Title: Codex Pérez
Date: ca. 1877
Language(s): Yucatec with some Spanish
SCOPE AND CONTENTS
An anthology containing excerpts from the Books of Chilam Balam of Maní and Oxkutzcab, tables of native and Christian calendars, prophecies, astrological almanacs, and history. The manuscript is complete, comprising both the whole of the Pérez transcription and the annotations added by Carrillo y Ancona between 1868 and 1877. The manuscript is divided into three parts. Part I contains correlations of Maya and Christian dates with prognostications based on Maya and European astrology. Part II is chiefly devoted to prophecy and historical chronicles, including the Maní Chronicle. Part III contains various almanacs, prophecies, and calendar data, plus the Maní land treaty of 1557. Also includes illustrations and Maya hieroglyphs. The manuscript was named, by Bishop Crescencio Carrillo y Ancona, for its 19th-century compiler, Juan Pío Pérez, who lived and worked in Mérida, Yucatán.
Material and Layout: Paper; 70 leaves; 35 x 25 cm.
Probably the personal fair copy of Crescencio Carrillo y Ancona, copied in late 1877. Later provenance unknown.
George E. Stuart. "The Princeton Manuscript of the Codex Pérez," Princeton University Library Chronicle 53, no. 3 (1991-92), pp. 297-309.
Title: Nahuatl Sermons and the Play "Holy Wednesday"
Date: ca. 1590
Language(s): Nahuatl, Spanish, and Latin
SCOPE AND CONTENT
Manuscript notebook comprised chiefly of one or more cycles of Spanish sermons and sermon notes, referenced by feast day and accompanied by Scriptural readings in Latin; as well as brief extracts from other devotional texts and other notes in Spanish--for example, concerning medicinal recipes (fol. 218v) and a contemporary inscription mentioning two Spanish officials "juan diaz de aguero procurador general de los yndios y licenciado gaspar de valdes labrador de los yndios" (fol. 220v). Written down and corrected in an unruled bound book over a period of years, probably in the 1590s by a Franciscan friar working in or near Tlatelolco and Puebla (specifically Tecali, Huexotzingo, and Tlaxcala), New Spain. The contents are partially indexed (fols. 1r-2v). Of particular interest are two Nahuatl texts written in another hand: (1) sermons in Nahuatl and Latin (fols. 44r-54v), the first of which is described in the manuscript as having been given in "Sanctiago delante" by several priests, principally the Franciscan Fray Gerónimo de Mendieta (1525-1604), who was at Tlatelolco in the 1590s; and (2) a Nahuatl version of Ausías Izquierdo Zebrero's Spanish religious drama concerning Holy Wednesday, with related texts (fols. 201r-215v).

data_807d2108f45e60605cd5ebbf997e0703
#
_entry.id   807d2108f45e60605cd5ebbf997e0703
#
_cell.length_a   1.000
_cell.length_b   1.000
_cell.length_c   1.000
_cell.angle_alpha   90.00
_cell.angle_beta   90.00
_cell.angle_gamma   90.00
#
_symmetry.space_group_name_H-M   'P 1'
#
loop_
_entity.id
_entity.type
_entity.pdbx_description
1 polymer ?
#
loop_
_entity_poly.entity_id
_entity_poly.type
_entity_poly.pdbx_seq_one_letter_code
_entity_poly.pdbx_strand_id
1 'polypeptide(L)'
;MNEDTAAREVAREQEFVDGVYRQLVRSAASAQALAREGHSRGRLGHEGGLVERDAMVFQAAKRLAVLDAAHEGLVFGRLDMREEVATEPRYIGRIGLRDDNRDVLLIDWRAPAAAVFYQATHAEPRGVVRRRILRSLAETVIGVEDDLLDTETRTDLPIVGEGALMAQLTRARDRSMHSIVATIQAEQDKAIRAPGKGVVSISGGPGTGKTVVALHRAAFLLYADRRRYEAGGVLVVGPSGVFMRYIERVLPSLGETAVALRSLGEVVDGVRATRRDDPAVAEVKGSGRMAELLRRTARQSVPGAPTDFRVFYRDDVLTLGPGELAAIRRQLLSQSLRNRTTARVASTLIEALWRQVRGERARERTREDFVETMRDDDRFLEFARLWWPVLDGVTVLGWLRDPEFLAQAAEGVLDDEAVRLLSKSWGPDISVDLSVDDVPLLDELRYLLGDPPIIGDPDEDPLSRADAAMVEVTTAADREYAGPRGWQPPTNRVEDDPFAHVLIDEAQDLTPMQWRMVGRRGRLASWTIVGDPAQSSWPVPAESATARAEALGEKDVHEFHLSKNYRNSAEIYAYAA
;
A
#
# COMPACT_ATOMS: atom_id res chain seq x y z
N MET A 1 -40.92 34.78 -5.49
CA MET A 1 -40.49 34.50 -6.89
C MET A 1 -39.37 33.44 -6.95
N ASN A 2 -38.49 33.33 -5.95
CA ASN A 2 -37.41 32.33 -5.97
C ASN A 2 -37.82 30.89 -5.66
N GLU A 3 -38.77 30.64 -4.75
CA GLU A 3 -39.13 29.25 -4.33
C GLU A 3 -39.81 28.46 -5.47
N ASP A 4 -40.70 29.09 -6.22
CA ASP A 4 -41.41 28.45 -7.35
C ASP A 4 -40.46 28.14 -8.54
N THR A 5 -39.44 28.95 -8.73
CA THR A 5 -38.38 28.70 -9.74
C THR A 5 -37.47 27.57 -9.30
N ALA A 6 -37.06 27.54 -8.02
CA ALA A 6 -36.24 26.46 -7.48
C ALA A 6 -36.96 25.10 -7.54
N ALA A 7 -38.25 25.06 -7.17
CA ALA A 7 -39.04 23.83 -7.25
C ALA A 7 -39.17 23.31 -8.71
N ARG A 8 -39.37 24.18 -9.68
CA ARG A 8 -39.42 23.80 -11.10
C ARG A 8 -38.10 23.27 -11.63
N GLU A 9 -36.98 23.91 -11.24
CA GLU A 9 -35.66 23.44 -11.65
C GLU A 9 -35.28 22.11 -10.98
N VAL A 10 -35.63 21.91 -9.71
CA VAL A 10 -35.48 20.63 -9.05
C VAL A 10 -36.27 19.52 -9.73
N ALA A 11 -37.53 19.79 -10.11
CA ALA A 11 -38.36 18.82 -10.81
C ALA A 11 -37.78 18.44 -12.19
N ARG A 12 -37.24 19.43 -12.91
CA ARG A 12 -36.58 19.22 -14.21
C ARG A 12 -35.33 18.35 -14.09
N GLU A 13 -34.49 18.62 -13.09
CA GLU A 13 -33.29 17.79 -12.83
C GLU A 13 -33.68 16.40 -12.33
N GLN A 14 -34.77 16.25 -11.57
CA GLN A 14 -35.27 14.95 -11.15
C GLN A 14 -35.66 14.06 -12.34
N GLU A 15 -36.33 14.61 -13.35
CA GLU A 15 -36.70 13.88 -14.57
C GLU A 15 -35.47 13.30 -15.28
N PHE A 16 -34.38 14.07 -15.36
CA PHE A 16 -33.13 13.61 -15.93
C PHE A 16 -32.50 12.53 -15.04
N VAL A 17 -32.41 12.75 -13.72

Material and Layout: Paper; 215 leaves; 22 x 15 cm.
Binding: Original limp vellum with end ties
Early ownership of the manuscripts is indicated by upper fore-edge brands for the Colegio Imperial de Santa Cruz de Tlatelolco, at the Franciscan church and friary in Tlatelolco; and in the 18th century was in the Convento de San Pedro y San Pablo de Santiago Calimaya, also in greater Mexico City. The manuscript was acquired by Agustn Fischer (1825-87) and was item 1933 in his library before being sold by the London auctioneers Puttick & Simpson in 1869 to Sir Thomas Phillipps through his agent, a "Mr. Cole." It is described as "Sermons in Spanish & Mexican" in Philipps' Catalogus librorum manuscriptorum in Bibliotheca D. Thomae Phillipps, Bart., A.D. 1837 (Middle Hill: Sir Thomas Phillipps, 1837), p. 394, no. 21298. The Phillipps' number is written in the manuscript on the inside front cover and on fol. 2r. The manuscript was sold twice at Sotheby's (London)--first in 1919 to Sir R. Leiester Harmsworth and again in 1948 to Florencio Gavito, viscount of Alborada and Villarubio (1882-1960), whose bookplate is found in the inside front cover. Old shelf numbers "198' and "219" are on the spine.
Louise M. Burkhart. "A Nahuatl Religious Drama from Sixteenth-Century Mexico," Princeton University Library Chronicle 53, no. 3 (1991-92). pp. 264-86.
Louise M. Burkhart. Holy Wednesday: a Nahua drama from Early Colonial Mexico. (Philadelphia: University of Pennsylvania Press, 1996).
Title: Maya Conch Shell
SCOPE AND CONTENTS
This conch shell, thought to come from the Yucatan, still contains red pigment from its use as the ink pot of a Maya calligrapher. The red letter hieroglyphs engraved into the body of the shell contain a date equivalent to March 17, 761 and the name of the Royal Calligrapher, "He of the Holy Books." This is the earliest dated American manuscript in the Princeton University Library.
Material and Layout: 1 item ; 12 x 29 x 7 cm.
Alfred L. Bush. "Cover Note," Princeton University Library Chronicle 53, no. 3 (1991-92). pp. 345-48.
Originated in the Yucatan. Later provenance unknown. Gift of Mr. and
Mrs. Frank E. Taplin, Jr.
Title: Maya Painted Bowl
SCOPE AND CONTENTS
Maya painted pottery was often funerary. These two bowls bear hieroglyphic texts and are thought to be from late classic Maya tombs. Made in Guatemala.
Material and Layout: 2 items
Gift of Gillett G. Griffin, ca. 1970.